2022 Sagan Summer Workshop

Exoplanet Science in the Gaia Era

Hands-On Sessions

Background References

Hands-on Session Descriptions

Monday, July 25: Accessing the Gaia Catalog

The Gaia Data Release 3 (DR3), on June 13, 2022, will be the largest and richest resource on fundamental properties of stars. These properties are essential in the characterization of exoplanets, thus being comfortable with extracting the relevant information from the Gaia catalog is important.

In this hands-on session you will learn how to access the Gaia catalog data through the Gaia archive's Astronomical Data Query Language (ADQL) query interface and programmatically in Python. For more information on ADQL and accessing the Gaia data archive, please see their Demos and Tutorials page. Topics covered:

  • Basic ADQL queries
  • Complex queries to combine data from several Gaia DR3 tables
  • Cross matching of an exoplanet host sample to Gaia DR3, using: tools available in the Gaia archive; Topcat; or Python
  • Accessing multidimensional data in Gaia DR3, such as the lightcurves of candidate transiting exoplanets
Tuesday, July 26: Visualizing Gaia Data

Exploring a large and complex data set such as Gaia DR3 is made easier through modern visualization tools that can quickly render plots of large amounts of data and that allow linking different views of the same data.

In this hands-on session you will explore the Gaia Catalog of Nearby Stars (GCNS) using Glue.

Topics covered:

  • Plot the observational Hertzprung-Russell diagram (HRD) for the GCNS
  • Do the same for different volume-limited or magnitude limited samples
  • Use the techniques learned in the first hands-on session to extract exoplanet host star data and overlay these on the observations HRDs
  • Make plots of different quantities for the same sample of stars and use Glue's data-linking capabilities to explore the relations between the plotted quantities; for example, what is the spatial distribution of a sample of stars selected from a color-magnitude diagram?
Wednesday, July 27: Orbital Fits using Orvara

Participants will install and use the open-source code Orvara to fit the mass and orbit of a known brown dwarf around a main-sequence star. Three complementary types of data will be available:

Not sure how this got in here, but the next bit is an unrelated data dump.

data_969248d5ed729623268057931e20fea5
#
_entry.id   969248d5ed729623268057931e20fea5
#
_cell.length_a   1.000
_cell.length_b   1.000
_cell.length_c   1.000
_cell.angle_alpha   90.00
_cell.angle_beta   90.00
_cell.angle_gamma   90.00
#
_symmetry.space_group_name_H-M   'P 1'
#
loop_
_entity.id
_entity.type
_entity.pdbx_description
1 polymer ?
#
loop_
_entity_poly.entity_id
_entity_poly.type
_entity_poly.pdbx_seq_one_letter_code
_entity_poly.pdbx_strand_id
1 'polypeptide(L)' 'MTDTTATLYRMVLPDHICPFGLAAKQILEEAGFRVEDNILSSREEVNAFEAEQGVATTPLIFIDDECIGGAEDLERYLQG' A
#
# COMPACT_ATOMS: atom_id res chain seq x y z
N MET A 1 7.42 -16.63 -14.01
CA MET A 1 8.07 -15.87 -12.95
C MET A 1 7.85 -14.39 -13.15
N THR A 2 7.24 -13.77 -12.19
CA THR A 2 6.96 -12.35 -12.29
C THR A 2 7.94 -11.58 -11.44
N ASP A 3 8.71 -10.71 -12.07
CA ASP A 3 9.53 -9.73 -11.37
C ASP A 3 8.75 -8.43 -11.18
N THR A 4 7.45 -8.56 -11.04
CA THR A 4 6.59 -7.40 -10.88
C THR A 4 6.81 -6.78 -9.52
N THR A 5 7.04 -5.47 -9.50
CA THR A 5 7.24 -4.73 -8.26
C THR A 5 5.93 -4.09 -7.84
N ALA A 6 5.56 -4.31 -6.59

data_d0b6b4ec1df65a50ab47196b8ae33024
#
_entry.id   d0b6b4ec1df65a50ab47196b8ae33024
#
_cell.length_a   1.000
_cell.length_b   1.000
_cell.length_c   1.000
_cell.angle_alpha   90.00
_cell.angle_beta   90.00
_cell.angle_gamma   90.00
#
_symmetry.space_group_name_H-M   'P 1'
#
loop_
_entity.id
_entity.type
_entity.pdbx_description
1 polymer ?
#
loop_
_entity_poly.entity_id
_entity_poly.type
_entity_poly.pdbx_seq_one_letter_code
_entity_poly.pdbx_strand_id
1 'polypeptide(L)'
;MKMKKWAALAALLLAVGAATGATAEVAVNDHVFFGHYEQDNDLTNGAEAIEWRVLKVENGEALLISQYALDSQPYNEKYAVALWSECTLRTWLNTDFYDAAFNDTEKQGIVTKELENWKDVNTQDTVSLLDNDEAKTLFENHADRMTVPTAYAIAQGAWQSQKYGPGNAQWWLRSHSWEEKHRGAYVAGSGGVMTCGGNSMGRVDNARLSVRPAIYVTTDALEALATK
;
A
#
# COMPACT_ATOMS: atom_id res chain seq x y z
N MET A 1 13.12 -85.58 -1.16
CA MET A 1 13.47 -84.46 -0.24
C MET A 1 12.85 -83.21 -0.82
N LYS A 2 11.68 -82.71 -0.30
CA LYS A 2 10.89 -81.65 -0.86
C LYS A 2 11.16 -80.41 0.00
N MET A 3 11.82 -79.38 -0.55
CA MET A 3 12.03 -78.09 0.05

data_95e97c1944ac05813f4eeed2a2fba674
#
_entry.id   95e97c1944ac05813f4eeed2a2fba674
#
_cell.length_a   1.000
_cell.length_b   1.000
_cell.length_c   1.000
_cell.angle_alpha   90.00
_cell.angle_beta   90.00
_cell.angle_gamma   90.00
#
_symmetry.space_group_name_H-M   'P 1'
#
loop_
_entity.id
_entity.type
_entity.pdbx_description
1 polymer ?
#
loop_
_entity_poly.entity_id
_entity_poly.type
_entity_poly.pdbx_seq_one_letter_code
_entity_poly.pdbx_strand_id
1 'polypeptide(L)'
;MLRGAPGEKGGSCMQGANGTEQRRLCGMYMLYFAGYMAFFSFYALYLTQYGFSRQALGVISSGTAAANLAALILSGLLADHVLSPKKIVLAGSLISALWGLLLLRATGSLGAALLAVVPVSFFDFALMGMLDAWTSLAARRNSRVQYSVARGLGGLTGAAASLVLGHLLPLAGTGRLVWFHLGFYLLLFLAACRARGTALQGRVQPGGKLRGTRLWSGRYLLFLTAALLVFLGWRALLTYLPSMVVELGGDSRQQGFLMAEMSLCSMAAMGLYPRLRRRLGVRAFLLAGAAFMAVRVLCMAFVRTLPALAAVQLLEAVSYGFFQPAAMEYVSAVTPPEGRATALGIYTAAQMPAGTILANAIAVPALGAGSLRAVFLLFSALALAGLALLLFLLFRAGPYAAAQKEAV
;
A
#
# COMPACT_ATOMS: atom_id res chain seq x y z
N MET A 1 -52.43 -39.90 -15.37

1. absolute astrometry from Hipparcos and Gaia
  2. relative astrometry from direct imaging
  3. radial velocities

Participants will either install the code themselves or use a setup with Google Colab. The goals of this session are to:

  • obtain an orbital fit
  • estimate the convergence of that fit, and
  • to assess the reliability of the results using the chi squared values of the residuals.

Participants should be able to produce a chain from Markov Chain Monte Carlo, discard an appropriate amount from the beginning as burn-in, and plot all of the results. If there is time remaining, the fit can be repeated omitting one form of data, e.g. relative astrometry from imaging, and assessing the changes in the fit and the ability to predict the location of a companion in advance of imaging.

Thursday, July 28: Orbital Fitting Group Projects

This session will expand on orbit fitting and mass measurements and will be more open-ended. Data for several systems will be supplied: some will have only two of the three data types (absolute astrometry, relative astrometry, and radial velocities), some will have more than one companion, and some will not allow for a satisfactory orbital fit.

Participants will work in groups to explore these systems, including

  1. predicting the current locations of companions;
  2. assessing evidence for underestimated uncertainties or additional companions;
  3. implementing priors on masses where appropriate;
  4. diagnosing and achieving convergence;
  5. explaining degeneracies and covariances in the orbital parameters.

In-person attendees will give short, informal presentations on their group projects on Friday afternoon of the workshop.


Workshop Code of Conduct.

2022 Workshop home page

(last updated April 27th, 2022 10:15:13)